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Music and Loss

Are the musicians, poets, and artists within us the last to go?

Photo of Alyssa Frances Thompson

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When I was about 10 years old, my grandmother was diagnosed with Alzheimer's Disease. Over the next 10 years, it felt as if I watched her slowly die a hundred times. First, there was the death of the traveler. Then, the death of the typist, the reader, and the chef. And on and on it went. I met a new person every week. Alzheimer's makes this distinct and devastating. (Though it is a bit like this with all of us. As Alice in Wonderland says, "I knew who I was this morning, but I've changed a few times since then." I remember re-reading that in my 20s and thinking: Truth...)

Years later, I saw a documentary called Alive Inside. Have you seen this as well? You watch those seemingly trapped in this hell of disease, ill in care homes.. brighten, sing, move, and simply find so much joy in music.

Memories started pouring through my mind. My grandmother (and grandfather) loved a good rummage sale (and occasionally, dumpster dive). They put together some interesting outfits (an understatement!). She occasionally insisted on these until her death. She spoke more and more in poetic than in linear form. My grandmother as poet, artist, dancer, fashionista-in-her-own-way - well, those were certainly the last to die, weren't they? Perhaps those identities grew stronger while others fell away. Sometimes I think they really did. Would they have grown stronger still had I known how to support them?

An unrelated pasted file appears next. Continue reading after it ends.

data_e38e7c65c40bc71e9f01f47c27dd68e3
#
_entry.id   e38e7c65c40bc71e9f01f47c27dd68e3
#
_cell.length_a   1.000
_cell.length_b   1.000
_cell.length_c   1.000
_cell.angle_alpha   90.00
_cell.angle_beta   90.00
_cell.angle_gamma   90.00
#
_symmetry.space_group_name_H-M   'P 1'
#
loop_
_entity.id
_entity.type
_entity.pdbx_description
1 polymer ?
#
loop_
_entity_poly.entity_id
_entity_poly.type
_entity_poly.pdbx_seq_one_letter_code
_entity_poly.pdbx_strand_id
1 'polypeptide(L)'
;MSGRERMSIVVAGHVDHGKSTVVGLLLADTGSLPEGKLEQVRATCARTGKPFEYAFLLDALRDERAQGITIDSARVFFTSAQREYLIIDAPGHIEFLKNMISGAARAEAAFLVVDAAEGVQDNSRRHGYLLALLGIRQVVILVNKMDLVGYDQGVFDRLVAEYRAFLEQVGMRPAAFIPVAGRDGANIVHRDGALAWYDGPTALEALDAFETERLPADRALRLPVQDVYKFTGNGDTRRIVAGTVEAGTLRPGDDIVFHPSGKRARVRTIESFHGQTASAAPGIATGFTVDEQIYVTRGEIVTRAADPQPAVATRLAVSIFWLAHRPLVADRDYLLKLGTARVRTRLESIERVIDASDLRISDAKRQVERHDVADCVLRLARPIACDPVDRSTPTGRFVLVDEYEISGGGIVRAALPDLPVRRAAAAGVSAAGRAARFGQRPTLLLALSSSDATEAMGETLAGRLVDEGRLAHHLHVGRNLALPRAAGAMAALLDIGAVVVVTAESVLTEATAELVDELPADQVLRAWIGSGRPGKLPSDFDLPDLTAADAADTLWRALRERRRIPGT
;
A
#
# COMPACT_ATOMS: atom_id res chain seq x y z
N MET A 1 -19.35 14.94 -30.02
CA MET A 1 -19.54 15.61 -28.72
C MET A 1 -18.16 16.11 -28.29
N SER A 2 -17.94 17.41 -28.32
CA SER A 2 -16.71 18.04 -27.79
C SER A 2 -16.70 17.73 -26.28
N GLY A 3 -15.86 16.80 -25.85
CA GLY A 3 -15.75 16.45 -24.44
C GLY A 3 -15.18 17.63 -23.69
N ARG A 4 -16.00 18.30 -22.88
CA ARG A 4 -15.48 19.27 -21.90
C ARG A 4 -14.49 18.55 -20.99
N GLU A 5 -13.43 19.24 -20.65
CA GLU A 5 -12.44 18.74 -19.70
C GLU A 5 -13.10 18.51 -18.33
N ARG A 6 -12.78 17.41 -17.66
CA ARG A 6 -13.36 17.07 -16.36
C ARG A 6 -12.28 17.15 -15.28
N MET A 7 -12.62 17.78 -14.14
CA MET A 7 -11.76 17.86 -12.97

Now, I don't want to paint Alzheimer's, or any illness, as having any kind of 'bright side'. Watching those you love be torn in this way is sheer horror and that is all. I only wonder if a greater appreciation of the poetic, the musical, the artistic - that which best transcends the merely physical realm of our existence - within myself, might have helped.